Episode 131 with Elizabeth Hautman

These gun owners were armed on the street, at home, and at work. Were they lucky or were they prepared? What would you do if you were in their situation?

Rob- Introduction- I’m glad you found us and welcome to episode 131 of Self-Defense Gun Stories.

This podcast is for people who are curious about a firearm for self-defense, and for those who already own one. I’m your host, Rob Morse. We’re joined this week by self defense instructor Elizabeth Hautman.

Elizabeth- Hi, Rob.  I’ve been working and shooting and selling gift certificates for the holidays.

Rob- Elizabeth, how do you listen to the show?

Elizabeth– I listen to it on Itunes.

Rob- That is how most people listen. Please put us in your pocket every week, and give us rating on I-Tunes and Stitcher. Please leave a comment to tell us what you liked about the show.

Please introduce our podcast to our new listeners.

Elizabeth- We study several examples where gun owners survived a life threatening situation. Were they lucky, or did they have a plan? What should we do if we were in their place? Our first story took place last week in Thomasville, Georgia.

Rob- First story-  Do you have your firearm on you when you go to your bank?

You’re walking out of the Suntrust bank at 2 in the afternoon. A man walks up besides you. He grabs your arm and he tries to grab your purse. You pull your purse away from him, but he draws his gun and demands you hand over your purse. You draw your gun and the robber runs away. You go back into the bank and call police.

Elizabeth- Good she had an attitude to not be a victim.

Rob- Before you tell us more, is this sort of robbery unusual? Someone walked up to this lady in daylight right outside a bank.

Elizabeth-  Good she had a gun

Rob- What else do you see?

Elizabeth- I wish she’d had more practice because she drew her gun while someone else had their gun pointed at her, and she did not fire her gun. That makes me think she was slow and her attacker might not have had a real gun.

Rob- Does she have the right to defend herself from being robbed?

Elizabeth-  

Rob- What do you want your students to do in this situation?

Elizabeth- Let’s wait and I’ll explain that during our second story?
Rob- What is the minimum training you want someone to have before they are safe to carry a firearm in public?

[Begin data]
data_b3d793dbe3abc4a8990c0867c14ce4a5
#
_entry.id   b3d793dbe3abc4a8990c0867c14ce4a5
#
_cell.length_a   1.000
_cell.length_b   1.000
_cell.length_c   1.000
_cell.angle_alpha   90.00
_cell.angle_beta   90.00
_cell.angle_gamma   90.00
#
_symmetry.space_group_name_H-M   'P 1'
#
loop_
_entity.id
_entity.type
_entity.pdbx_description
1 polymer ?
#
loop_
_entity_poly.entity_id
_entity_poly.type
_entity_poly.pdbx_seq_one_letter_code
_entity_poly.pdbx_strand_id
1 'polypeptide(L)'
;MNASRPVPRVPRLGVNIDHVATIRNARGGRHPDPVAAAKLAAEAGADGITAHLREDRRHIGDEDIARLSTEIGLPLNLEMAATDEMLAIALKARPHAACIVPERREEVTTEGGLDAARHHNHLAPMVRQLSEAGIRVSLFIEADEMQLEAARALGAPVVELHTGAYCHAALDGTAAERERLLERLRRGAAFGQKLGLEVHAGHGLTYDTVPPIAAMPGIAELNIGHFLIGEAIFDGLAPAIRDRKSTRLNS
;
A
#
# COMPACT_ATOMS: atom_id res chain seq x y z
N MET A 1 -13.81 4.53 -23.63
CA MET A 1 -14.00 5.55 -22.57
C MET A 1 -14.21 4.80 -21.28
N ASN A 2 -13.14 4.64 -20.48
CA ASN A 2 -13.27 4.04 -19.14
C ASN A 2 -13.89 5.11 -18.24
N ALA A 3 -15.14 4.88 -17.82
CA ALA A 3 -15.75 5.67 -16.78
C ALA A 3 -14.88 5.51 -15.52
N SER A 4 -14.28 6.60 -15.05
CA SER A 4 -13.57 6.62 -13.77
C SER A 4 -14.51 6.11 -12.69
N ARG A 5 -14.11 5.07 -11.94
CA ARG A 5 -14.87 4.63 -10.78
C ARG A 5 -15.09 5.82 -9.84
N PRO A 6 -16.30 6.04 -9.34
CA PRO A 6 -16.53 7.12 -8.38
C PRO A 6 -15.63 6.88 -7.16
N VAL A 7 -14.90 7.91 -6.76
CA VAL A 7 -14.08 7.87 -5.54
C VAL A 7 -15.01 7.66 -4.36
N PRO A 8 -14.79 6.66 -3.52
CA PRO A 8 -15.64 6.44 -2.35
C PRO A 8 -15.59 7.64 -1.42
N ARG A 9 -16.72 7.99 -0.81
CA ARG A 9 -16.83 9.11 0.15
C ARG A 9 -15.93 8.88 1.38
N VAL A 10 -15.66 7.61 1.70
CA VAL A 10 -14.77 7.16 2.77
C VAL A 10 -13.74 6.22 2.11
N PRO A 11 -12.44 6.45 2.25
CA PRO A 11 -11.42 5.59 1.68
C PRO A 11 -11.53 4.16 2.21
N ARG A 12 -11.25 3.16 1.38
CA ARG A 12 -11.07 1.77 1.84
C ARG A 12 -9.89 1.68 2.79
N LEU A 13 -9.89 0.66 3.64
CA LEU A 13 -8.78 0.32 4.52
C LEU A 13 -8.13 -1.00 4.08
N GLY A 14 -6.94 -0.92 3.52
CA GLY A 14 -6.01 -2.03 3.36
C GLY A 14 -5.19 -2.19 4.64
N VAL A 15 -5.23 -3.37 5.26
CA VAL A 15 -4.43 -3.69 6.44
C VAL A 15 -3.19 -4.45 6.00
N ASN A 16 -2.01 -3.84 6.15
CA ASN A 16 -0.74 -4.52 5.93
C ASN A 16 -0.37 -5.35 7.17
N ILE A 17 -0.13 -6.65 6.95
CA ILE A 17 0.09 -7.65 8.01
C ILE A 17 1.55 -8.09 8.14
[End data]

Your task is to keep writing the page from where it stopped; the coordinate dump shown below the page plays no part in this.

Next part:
Elizabeth- Safety. Safe storage. Loading and unloading. Basic handling.

That is enough for now. Our second story happened last week in Shively, Kentucky.

Rob- Second Story-  Are you armed as you drive your car?   

You’re going back to your car after doing your shopping. It is a little after 9 at night. Two men approach you and ask you for a light. You reach into your car for a lighter, and you’re facing a gun to your head when you turn back around. You move and draw your own gun. The attackers shoot at you as they run away. You shoot back. The robbers missed you. Other witnesses say your attackers limped as he got into a getaway car.

Police arrest both robbers at a nearby hospital where they sought treatment. In addition to robbery, one of your attackers had an outstanding warrant for his arrest.

Elizabeth, explain why the victim had a right to use lethal force to defend himself?

Elizabeth- Immediate and unavoidable threat of death.

Rob- Well that is pretty clear.

Elizabeth- Also, this might have been avoidable. Don’t hang around outside the store in the dark. It is a transition space and people can appear out of the darkness and cause problems for you.

Rob- We have holiday shopping coming up in a few weeks. What else?

Elizabeth- Thank goodness he had a gun and the training to use it.

Rob- What did this victim do that was different from the victim in our first story?

Elizabeth- He had a plan and he practiced.

He moved as he drew his firearm. He quickly presented his firearm and shot his attackers. Our third story happened last week in Spokane, Washington.

Rob- First this message from my good friends at FASTER Colorado.

Please support Coloradans for Civil Liberties

Rob- Third story- Are you armed while you’re at work in the evenings?

You own a convenience store. Tonight you are behind the checkout counter. The next customer walks up and instead of dropping some chips on the counter or saying he wants to pre-pay for gas, this man is wearing a bandana over his face and has a knife pointed at you. The robber says, “Give me the money.”

You take a step back and draw your gun from under the counter. Before you say anything, the robber is running out the door. You call 911 and then show the police the video from your security cameras.

Elizabeth- Good work, but that isn’t best practice. That isn’t what I want my students to do.

Rob- What should we do if we faced a man with a knife?

Elizabeth- A knife is a lethal threat, so you have the right to use lethal force to stop that threat and save your life. It is your duty, and you have to think about how to perform that duty before you face the threat. There are lots of times during the day when the store owner is away from the cash register and I want him to be able to protect himself all the time.  You don’t have a gun to protect the money, you have a gun to protect your life, so have the tools you need on your body where you need them, not at the cash register.

Rob- OK

Elizabeth- I’m glad the store owner had a gun, but I want him to get much more training.

Rob- Why do you think he wasn’t proficient with his firearm?

Elizabeth- It is one motion to clear your garments away from your gun, grab your gun, present it in front of you as you put your hands together, see the gun sights on the target, and press the trigger to fire. If he practiced, then that is one motion and one thought, but our defender didn’t fire. That means our defender was slow and the attacker had time to run away. Good decision for the defender to not shoot once the robber turned and started to run.

Rob- You’re saying that presenting your gun and shooting is a single action, like clapping your hands.